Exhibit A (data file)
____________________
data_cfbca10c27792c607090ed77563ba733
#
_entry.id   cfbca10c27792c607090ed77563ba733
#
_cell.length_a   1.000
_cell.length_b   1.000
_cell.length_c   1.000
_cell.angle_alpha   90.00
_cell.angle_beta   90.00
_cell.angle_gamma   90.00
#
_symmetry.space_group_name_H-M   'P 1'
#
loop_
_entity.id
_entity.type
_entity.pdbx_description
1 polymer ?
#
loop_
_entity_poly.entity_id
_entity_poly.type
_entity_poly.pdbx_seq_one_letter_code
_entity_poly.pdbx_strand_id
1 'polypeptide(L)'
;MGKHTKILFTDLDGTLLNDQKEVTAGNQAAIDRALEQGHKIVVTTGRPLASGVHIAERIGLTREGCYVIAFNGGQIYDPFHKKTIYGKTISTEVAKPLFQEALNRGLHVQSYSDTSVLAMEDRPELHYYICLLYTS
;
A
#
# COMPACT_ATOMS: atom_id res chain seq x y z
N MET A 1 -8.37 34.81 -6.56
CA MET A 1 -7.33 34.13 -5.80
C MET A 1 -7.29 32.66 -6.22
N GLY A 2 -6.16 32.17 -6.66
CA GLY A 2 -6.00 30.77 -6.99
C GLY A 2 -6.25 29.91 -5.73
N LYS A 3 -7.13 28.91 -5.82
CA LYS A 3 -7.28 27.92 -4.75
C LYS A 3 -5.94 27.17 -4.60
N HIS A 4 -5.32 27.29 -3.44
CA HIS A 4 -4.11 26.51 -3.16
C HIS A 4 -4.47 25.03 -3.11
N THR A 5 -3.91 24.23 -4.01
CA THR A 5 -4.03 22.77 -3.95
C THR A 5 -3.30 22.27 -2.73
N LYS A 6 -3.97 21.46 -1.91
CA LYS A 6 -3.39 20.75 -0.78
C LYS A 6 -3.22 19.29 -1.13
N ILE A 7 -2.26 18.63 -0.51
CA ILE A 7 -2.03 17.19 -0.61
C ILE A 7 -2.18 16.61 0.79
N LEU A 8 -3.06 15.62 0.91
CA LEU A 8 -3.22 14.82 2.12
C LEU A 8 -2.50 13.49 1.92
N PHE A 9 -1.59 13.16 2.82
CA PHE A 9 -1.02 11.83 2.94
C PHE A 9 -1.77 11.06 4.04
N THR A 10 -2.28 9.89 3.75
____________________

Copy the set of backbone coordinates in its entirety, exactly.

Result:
data_cfbca10c27792c607090ed77563ba733
#
_entry.id   cfbca10c27792c607090ed77563ba733
#
_cell.length_a   1.000
_cell.length_b   1.000
_cell.length_c   1.000
_cell.angle_alpha   90.00
_cell.angle_beta   90.00
_cell.angle_gamma   90.00
#
_symmetry.space_group_name_H-M   'P 1'
#
loop_
_entity.id
_entity.type
_entity.pdbx_description
1 polymer ?
#
loop_
_entity_poly.entity_id
_entity_poly.type
_entity_poly.pdbx_seq_one_letter_code
_entity_poly.pdbx_strand_id
1 'polypeptide(L)'
;MGKHTKILFTDLDGTLLNDQKEVTAGNQAAIDRALEQGHKIVVTTGRPLASGVHIAERIGLTREGCYVIAFNGGQIYDPFHKKTIYGKTISTEVAKPLFQEALNRGLHVQSYSDTSVLAMEDRPELHYYICLLYTS
;
A
#
# COMPACT_ATOMS: atom_id res chain seq x y z
N MET A 1 -8.37 34.81 -6.56
CA MET A 1 -7.33 34.13 -5.80
C MET A 1 -7.29 32.66 -6.22
N GLY A 2 -6.16 32.17 -6.66
CA GLY A 2 -6.00 30.77 -6.99
C GLY A 2 -6.25 29.91 -5.73
N LYS A 3 -7.13 28.91 -5.82
CA LYS A 3 -7.28 27.92 -4.75
C LYS A 3 -5.94 27.17 -4.60
N HIS A 4 -5.32 27.29 -3.44
CA HIS A 4 -4.11 26.51 -3.16
C HIS A 4 -4.47 25.03 -3.11
N THR A 5 -3.91 24.23 -4.01
CA THR A 5 -4.03 22.77 -3.95
C THR A 5 -3.30 22.27 -2.73
N LYS A 6 -3.97 21.46 -1.91
CA LYS A 6 -3.39 20.75 -0.78
C LYS A 6 -3.22 19.29 -1.13
N ILE A 7 -2.26 18.63 -0.51
CA ILE A 7 -2.03 17.19 -0.61
C ILE A 7 -2.18 16.61 0.79
N LEU A 8 -3.06 15.62 0.91
CA LEU A 8 -3.22 14.82 2.12
C LEU A 8 -2.50 13.49 1.92
N PHE A 9 -1.59 13.16 2.82
CA PHE A 9 -1.02 11.83 2.94
C PHE A 9 -1.77 11.06 4.04
N THR A 10 -2.28 9.89 3.75